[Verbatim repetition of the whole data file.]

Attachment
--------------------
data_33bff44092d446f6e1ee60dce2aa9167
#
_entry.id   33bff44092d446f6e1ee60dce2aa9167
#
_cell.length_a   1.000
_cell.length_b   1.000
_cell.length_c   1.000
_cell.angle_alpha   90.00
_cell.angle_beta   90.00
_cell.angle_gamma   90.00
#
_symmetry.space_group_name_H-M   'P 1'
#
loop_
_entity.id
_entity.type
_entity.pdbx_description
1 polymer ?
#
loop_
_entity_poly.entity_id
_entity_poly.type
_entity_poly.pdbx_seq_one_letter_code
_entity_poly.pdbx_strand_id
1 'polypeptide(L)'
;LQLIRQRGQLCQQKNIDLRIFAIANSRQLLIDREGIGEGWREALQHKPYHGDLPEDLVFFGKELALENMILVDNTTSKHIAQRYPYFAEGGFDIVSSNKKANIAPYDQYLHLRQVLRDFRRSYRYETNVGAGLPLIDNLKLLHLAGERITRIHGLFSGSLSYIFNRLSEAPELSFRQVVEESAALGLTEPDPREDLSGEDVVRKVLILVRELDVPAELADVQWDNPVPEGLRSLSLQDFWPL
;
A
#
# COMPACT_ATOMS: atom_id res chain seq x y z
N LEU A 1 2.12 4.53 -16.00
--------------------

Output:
data_33bff44092d446f6e1ee60dce2aa9167
#
_entry.id   33bff44092d446f6e1ee60dce2aa9167
#
_cell.length_a   1.000
_cell.length_b   1.000
_cell.length_c   1.000
_cell.angle_alpha   90.00
_cell.angle_beta   90.00
_cell.angle_gamma   90.00
#
_symmetry.space_group_name_H-M   'P 1'
#
loop_
_entity.id
_entity.type
_entity.pdbx_description
1 polymer ?
#
loop_
_entity_poly.entity_id
_entity_poly.type
_entity_poly.pdbx_seq_one_letter_code
_entity_poly.pdbx_strand_id
1 'polypeptide(L)'
;LQLIRQRGQLCQQKNIDLRIFAIANSRQLLIDREGIGEGWREALQHKPYHGDLPEDLVFFGKELALENMILVDNTTSKHIAQRYPYFAEGGFDIVSSNKKANIAPYDQYLHLRQVLRDFRRSYRYETNVGAGLPLIDNLKLLHLAGERITRIHGLFSGSLSYIFNRLSEAPELSFRQVVEESAALGLTEPDPREDLSGEDVVRKVLILVRELDVPAELADVQWDNPVPEGLRSLSLQDFWPL
;
A
#
# COMPACT_ATOMS: atom_id res chain seq x y z
N LEU A 1 2.12 4.53 -16.00